Review: Bettye LaVette’s ‘Blackbirds’ celebrates Black women

Bettye LaVette, “Blackbirds” (Verve)

The wise intuition and emotional commitment of Bettye LaVette’s interpretative skills find an ideal setting on “Blackbirds,” a collection of songs mostly associated with Black women, from Nina Simone to Billie Holiday.

Supported by a quartet including producer-drummer Steve Jordan, keyboardist Leon Pendarvis, guitarist Smokey Hormel and bassist Tom Barney, LaVette’s customary transformation of the source material intensifies its sentiments, whether of abandonment, yearning and even sheer brutality, as on “Strange Fruit” and its recurrent relevance.

Blending soul, jazz and blues and recorded as if on an intimate stage, “Blackbirds” has substantial emotional heft.

The songs on the nine-track album, which also features a string quartet on several tunes, include details that LaVette recognizes and embraces as connections to her own life, with the personal links boosting their resonance, even if they may remain hidden from outsiders.

With its smooth electric piano and biting guitar lines, “I Hold No Grudge” sounds earthier, less grand than Simone’s version, but LaVette still gets the message across: “I’m the kind of person/You might hurt once in a while/Crawling ain’t my style.”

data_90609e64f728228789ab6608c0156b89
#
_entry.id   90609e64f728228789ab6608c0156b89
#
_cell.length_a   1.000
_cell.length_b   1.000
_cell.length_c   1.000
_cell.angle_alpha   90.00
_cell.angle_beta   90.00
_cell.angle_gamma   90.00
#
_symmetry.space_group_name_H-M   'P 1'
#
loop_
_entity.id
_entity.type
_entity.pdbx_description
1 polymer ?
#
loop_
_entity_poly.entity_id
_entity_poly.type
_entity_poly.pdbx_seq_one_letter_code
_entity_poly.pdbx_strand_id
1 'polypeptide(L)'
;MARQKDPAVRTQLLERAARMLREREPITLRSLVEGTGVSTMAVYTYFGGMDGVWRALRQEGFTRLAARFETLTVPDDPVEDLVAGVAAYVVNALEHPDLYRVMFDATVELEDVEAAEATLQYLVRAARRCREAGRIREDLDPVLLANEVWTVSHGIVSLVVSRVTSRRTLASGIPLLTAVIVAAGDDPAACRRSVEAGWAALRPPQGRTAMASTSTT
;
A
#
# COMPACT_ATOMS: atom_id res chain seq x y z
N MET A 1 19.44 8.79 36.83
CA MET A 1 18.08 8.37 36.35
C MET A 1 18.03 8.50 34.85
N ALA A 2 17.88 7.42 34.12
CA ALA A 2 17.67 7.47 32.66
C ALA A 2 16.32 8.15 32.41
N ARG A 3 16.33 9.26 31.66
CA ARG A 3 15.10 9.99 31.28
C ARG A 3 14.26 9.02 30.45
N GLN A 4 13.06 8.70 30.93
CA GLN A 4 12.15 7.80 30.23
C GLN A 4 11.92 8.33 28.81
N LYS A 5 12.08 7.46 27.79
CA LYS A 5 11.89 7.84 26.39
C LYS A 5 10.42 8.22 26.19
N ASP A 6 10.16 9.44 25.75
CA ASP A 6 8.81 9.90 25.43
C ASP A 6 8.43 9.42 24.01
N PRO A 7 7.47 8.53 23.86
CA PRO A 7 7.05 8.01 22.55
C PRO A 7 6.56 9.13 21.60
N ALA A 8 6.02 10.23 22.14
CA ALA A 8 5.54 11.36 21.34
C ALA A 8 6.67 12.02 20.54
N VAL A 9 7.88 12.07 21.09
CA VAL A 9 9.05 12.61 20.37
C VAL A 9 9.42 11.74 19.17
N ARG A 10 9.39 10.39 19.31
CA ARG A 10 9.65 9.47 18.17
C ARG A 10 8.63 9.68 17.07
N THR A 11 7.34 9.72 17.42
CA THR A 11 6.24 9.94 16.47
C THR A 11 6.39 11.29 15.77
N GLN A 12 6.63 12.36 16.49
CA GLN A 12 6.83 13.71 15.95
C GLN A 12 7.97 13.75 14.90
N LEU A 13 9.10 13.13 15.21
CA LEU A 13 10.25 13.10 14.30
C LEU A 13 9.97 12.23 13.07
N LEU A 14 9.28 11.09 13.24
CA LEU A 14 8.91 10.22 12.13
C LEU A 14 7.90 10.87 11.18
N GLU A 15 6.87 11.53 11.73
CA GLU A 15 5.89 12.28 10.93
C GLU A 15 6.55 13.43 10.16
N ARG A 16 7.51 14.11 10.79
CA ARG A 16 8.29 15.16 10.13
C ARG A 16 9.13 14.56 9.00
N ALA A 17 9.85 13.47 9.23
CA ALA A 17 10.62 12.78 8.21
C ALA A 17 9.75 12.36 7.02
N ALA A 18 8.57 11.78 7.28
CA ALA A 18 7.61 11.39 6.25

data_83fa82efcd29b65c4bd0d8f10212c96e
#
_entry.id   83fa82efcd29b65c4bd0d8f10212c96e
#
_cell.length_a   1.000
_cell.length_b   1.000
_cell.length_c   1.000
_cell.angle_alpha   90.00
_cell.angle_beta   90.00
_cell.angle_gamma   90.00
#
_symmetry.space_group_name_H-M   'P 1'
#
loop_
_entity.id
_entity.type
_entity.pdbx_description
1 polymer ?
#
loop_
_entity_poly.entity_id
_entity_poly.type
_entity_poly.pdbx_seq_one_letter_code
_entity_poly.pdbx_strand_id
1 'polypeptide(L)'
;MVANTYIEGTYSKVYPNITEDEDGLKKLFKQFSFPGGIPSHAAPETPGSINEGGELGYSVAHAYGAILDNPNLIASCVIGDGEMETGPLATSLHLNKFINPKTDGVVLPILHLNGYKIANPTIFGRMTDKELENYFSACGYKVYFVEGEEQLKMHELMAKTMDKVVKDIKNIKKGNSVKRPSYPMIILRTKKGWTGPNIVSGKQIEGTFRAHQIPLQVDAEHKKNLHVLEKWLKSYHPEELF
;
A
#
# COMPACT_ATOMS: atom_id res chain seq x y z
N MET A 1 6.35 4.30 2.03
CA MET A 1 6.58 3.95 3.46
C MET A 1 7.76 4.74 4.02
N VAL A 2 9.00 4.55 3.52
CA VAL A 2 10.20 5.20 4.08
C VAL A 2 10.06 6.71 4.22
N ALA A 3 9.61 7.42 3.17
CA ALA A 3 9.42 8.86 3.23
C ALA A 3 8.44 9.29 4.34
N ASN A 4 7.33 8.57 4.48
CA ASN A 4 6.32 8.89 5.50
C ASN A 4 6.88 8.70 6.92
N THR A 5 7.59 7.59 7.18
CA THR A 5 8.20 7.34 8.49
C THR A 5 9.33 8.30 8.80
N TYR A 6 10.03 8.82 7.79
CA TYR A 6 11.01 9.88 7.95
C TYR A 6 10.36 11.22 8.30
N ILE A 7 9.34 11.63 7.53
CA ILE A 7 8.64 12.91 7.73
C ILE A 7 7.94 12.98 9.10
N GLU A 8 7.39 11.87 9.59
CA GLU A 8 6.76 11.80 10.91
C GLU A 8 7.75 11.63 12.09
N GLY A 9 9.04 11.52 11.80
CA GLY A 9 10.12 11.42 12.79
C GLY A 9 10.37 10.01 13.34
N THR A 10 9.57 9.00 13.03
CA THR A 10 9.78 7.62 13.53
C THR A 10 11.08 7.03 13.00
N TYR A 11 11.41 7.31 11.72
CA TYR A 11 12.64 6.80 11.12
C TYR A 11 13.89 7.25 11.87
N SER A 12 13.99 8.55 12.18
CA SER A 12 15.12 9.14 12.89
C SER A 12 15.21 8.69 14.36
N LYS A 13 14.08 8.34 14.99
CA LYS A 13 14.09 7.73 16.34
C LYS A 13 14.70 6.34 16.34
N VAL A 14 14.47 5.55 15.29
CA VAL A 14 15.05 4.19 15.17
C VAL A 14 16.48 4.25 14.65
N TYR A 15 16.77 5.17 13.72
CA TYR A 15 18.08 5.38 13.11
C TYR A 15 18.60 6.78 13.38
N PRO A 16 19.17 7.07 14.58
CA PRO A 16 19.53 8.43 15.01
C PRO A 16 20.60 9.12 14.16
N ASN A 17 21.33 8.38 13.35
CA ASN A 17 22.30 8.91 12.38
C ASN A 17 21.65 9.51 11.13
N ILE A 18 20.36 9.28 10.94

“Drinking Again,” inspired by Dinah Washington’s take, is a torch song that sets fire to the underbrush and then descends even deeper into despair and solitude. LaVette sings it like a premature eulogy, its pain smashing to bits any hopes of reunion or reconciliation.

“Blues for the Weepers,” based here on Della Reese’s version, is a singer’s mission statement, while “One More Song,” from longtime Leonard Cohen collaborator Sharon Robinson, is an end-is-near lament. “Romance in the Dark” injects an extra dose of lust into Lil Green’s already sensual blues.

The closing track is Paul McCartney’s “Blackbird.” It could be the odd one out, but it’s one of the album’s key moments, with LaVette making it autobiographical and lifting it to new dimensions.

“I took my broken wings/and taught my own self how to fly,” LaVette sings on top of gentle acoustic guitar and bass and empathetic strings, an intense and memorable self-portrait.

LaVette’s travails in the music business have been many and extensive, her talents mostly hidden from wider view for decades until a resurgence this century that seems to have brought her as much fulfillment as joy and awe to her listeners.

All in all, “Blackbirds” is one of LaVette’s best albums, a fantastically selected and performed collection of deep and throbbing heart and soul.

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